To use it, add "prettier" to the "extends" array in the eslintrc file. Since this project uses React, and the AirBnb styleguide we installed uses eslint-plugin-react, we also want to disable formatting rules that are specific to React.

Some more extra configurations are listed in the README for this package. (e.g. vue/flowtype/unicorn)

The .eslintrc.json now has this "extends" array.

"extends": [

Dictating our own rules

While the Airbnb configuration contains an excellent set of rules, we’ll make this linting/formatting setup our own and use the existing configuation as a starting point.

Prettier configuration

Let’s add some rules specific to Prettier to our ESLint configuration.

"prettier/prettier": [
"endOfLine": "lf",
"semi": false,
"singleQuote": false,
"tabWidth": 2,
"trailingComma": "es5"

More ESLint configuration

If you are planning to use React hooks in your project, adding "airbnb/hooks" to the "extends" array enforces the Rules of Hooks.

Next we’ll override some of the rules set by the Airbnb styleguide by adding some entries to the "rules" object.

"react/jsx-filename-extension": [
"extensions": [
"react/prop-types": 0,
"no-unused-vars": [
"vars": "local",
"args": "none"

The code snippets above are examples of what you could do, check out the configuration options for Prettier and for ESLint for more information.

Run the linting setup

If we try to run ESLint on the src directory again, all those errors we saw before are now gone!

npx eslint src
# or
yarn eslint src

We set up the rules to be compatible with the style the Gatsby project was bootstrapped with. Let’s introduce some differences!

I like semicolons, so I changed the "prettier/prettier" rule to require them.

Running the same command now reports a bunch of errors. Fixing them all manually is a chore, luckily this is something that is automatically fixable.

npx eslint src --fix
# or
yarn eslint src --fix

BOOM, all done! This was a rule specific to Prettier, but many errors originating from ESLint-specific rules are also automatically fixable!

A tighter feedback loop: editor configuration

While this is very powerful, faster feedback would be very useful. I’m using Visual Studio Code as editor, so that’s the one I’ll cover here. The same result can be achieved in many other editors.

Editor plugin

Install the VSCode ESLint extension.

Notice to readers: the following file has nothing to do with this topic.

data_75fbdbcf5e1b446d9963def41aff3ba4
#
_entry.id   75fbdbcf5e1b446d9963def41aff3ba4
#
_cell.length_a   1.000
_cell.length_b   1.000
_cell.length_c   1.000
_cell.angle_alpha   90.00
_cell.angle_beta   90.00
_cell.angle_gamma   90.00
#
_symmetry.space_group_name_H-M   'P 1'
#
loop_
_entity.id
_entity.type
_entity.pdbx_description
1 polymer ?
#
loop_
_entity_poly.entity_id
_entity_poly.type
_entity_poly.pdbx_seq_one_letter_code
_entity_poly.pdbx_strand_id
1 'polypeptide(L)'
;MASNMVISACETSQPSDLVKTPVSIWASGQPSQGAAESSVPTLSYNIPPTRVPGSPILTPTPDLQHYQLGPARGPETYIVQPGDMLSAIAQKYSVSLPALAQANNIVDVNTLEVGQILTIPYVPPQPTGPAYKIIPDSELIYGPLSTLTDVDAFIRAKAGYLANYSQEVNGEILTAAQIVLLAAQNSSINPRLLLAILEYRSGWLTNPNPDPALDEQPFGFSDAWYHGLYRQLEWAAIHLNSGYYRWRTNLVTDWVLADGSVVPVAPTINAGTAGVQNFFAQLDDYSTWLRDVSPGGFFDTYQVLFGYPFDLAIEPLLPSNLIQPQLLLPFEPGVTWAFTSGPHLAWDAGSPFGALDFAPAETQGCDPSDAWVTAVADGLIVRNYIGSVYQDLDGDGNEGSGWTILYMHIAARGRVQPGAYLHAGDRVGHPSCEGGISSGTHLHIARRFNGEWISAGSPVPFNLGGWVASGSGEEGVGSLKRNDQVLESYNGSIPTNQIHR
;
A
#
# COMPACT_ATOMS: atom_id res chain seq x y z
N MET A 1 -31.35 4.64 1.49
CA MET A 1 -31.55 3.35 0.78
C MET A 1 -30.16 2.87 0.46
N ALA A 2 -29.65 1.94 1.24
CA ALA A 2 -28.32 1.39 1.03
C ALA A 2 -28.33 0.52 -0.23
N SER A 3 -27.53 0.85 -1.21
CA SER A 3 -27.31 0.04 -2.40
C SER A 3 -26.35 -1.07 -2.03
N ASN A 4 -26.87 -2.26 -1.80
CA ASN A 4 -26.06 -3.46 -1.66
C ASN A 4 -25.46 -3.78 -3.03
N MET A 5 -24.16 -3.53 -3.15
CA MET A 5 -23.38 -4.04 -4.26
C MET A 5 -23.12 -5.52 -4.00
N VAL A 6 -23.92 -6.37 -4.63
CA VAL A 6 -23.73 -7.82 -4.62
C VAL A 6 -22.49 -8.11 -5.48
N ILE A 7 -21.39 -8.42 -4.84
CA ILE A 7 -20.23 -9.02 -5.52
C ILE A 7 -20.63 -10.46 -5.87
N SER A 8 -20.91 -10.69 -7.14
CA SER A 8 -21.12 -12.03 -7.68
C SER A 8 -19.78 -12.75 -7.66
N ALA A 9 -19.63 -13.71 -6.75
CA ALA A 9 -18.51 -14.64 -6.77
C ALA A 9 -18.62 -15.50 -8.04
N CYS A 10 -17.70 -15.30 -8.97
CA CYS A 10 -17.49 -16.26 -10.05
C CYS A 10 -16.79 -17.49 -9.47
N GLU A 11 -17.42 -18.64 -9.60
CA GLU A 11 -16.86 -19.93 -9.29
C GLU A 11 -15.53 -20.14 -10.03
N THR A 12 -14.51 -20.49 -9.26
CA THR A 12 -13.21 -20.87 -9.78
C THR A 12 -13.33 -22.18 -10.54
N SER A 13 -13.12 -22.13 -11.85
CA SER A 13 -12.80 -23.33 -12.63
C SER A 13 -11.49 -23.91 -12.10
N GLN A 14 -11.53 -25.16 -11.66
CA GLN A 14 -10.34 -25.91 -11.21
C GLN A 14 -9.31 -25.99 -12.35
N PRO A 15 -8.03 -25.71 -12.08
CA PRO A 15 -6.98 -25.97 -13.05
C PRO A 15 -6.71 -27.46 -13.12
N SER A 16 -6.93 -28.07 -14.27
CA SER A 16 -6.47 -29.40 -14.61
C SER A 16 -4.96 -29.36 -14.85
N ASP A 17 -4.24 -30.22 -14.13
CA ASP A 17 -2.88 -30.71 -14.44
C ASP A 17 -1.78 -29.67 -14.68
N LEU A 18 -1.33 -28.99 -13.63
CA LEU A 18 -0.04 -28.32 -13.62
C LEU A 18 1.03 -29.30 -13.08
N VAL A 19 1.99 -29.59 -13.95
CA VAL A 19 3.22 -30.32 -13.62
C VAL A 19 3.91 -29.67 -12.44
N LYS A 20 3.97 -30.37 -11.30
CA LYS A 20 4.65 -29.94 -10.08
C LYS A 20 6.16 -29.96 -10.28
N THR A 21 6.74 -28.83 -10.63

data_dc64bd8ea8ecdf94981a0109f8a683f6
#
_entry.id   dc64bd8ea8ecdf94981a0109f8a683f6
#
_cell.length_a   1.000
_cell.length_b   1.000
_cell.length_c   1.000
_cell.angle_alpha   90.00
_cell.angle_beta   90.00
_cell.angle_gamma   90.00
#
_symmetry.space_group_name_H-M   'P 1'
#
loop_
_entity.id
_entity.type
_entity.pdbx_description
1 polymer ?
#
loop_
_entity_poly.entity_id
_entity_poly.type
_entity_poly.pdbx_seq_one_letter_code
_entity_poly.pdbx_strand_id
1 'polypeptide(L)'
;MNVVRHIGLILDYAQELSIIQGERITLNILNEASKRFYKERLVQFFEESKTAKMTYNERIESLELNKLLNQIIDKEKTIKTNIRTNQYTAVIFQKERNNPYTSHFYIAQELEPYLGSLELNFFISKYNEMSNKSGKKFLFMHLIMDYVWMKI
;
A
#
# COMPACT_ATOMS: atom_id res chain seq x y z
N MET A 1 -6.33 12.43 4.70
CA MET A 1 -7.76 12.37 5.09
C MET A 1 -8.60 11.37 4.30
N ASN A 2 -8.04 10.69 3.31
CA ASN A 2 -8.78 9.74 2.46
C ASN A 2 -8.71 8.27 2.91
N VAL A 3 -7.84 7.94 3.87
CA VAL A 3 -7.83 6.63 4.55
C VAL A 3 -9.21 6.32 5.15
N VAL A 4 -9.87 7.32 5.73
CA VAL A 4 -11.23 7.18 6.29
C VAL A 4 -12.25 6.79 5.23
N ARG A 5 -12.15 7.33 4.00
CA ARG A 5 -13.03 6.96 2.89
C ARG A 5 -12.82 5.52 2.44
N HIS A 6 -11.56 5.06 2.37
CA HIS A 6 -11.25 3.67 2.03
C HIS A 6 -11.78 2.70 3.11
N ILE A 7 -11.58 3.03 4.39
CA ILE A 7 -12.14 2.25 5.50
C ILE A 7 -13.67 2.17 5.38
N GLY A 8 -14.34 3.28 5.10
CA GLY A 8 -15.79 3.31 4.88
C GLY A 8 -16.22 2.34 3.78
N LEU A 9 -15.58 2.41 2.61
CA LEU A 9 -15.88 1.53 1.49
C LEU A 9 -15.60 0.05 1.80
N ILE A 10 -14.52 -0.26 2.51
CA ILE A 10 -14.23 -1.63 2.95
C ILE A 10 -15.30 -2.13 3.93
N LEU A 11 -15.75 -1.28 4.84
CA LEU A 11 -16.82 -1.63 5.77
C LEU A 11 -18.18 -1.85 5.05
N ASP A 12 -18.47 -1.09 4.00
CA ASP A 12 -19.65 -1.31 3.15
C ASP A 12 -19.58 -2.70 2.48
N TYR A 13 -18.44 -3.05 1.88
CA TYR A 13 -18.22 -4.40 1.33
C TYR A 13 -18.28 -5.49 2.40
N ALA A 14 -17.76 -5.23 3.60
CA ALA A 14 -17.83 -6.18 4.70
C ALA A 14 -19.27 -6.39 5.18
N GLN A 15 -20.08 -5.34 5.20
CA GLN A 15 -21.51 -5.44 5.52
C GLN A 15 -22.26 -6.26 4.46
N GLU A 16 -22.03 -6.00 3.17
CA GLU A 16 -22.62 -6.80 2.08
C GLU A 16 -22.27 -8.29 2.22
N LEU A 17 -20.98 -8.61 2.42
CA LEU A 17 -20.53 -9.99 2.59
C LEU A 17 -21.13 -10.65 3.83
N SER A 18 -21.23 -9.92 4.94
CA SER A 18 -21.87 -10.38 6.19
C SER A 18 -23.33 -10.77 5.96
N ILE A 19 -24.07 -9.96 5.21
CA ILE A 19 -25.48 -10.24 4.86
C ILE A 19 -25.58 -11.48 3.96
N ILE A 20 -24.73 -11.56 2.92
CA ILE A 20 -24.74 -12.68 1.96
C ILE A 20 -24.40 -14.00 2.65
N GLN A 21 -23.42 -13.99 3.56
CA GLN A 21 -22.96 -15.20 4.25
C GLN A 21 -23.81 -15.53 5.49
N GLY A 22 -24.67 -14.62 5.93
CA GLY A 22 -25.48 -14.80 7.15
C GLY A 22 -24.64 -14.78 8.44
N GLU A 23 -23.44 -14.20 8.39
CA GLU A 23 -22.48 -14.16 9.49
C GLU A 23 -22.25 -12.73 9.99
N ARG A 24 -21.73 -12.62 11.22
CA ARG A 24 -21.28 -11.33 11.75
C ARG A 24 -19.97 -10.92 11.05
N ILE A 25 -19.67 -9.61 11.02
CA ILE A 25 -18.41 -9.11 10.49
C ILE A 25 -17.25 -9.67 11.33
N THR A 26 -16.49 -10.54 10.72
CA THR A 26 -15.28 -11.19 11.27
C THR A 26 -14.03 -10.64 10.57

This extension will display those errors right inside the editor, with squiggly lines underneath the detected problems. A huge step up from the output we saw in the terminal!

Squiggly lines beneath detected errors

Automatically fix issues on save

We can take it a step further and make VSCode perform linting and formatting tasks each time a file is saved.

Go to the user-settings (file > preferences > settings)

  • Tell VSCode to format the document every time we save a file.
  • Explicitly disable fomatting for javascript files, as we will format through ESLint.
  • Run ESLint on each save (with the --fix flag).
  • Tell ESLint to always show us its status to stay informed.
"editor.formatOnSave": true,
"[javascript]": {
"editor.formatOnSave": false
"editor.codeActionsOnSave": {
"source.fixAll.eslint": true
"eslint.alwaysShowStatus": true,

After reloading the editor, go to a .js file and try out your fancy new setup!

Try writing the follow snippet and save the file.

var num=1
var newNum=num+5;;

It will turn into

const num = 1;
const newNum = num + 5;

The whitespace and semicolons were handled by the Prettier plugin. The vars turned into consts because of the no-var rule that was enabled.

Bonus: Prettier VSCode extension

Prettier is now integrated into our ESLint setup. That only applies to .js files.

Prettier also supports other languages!

To use the formatting power of Prettier on other languages, you can install an editor extension for Prettier.

VSCode Prettier extension

Since we set up Prettier to run through that ESLint plugin we installed previously, disable the editor extension for .js. Otherwise, the editor extension and the ESLint plugin might have a fight for world domination.

That can be done by adding this line to the VSCode settings

"prettier.disableLanguages": [

Now Prettier wil run on all file formats it supports except for JavaScript, those files will be handled by our ESLint setup.

Try writing a .css file that’s badly formatted. I went into the index.css that came with this Gatsby project and changed the first lines to:

html { font-family: sans-serif; -ms-text-size-adjust: 100%;

Save the file and POW, automatic formatting.

html {
font-family: sans-serif;
-ms-text-size-adjust: 100%;
-webkit-text-size-adjust: 100%;


We get notified in our editor about linting problems that ESLint picks up and about formatting problems that Prettier picks up. Each time we save a .js file those 2 packages will work together and fix all the issues that they can (as it turns out, that’s quite a lot of them).

Go and write some beautiful code!

Designed and developed by Nicky Meuleman

Built with Gatsby. Hosted on Netlify.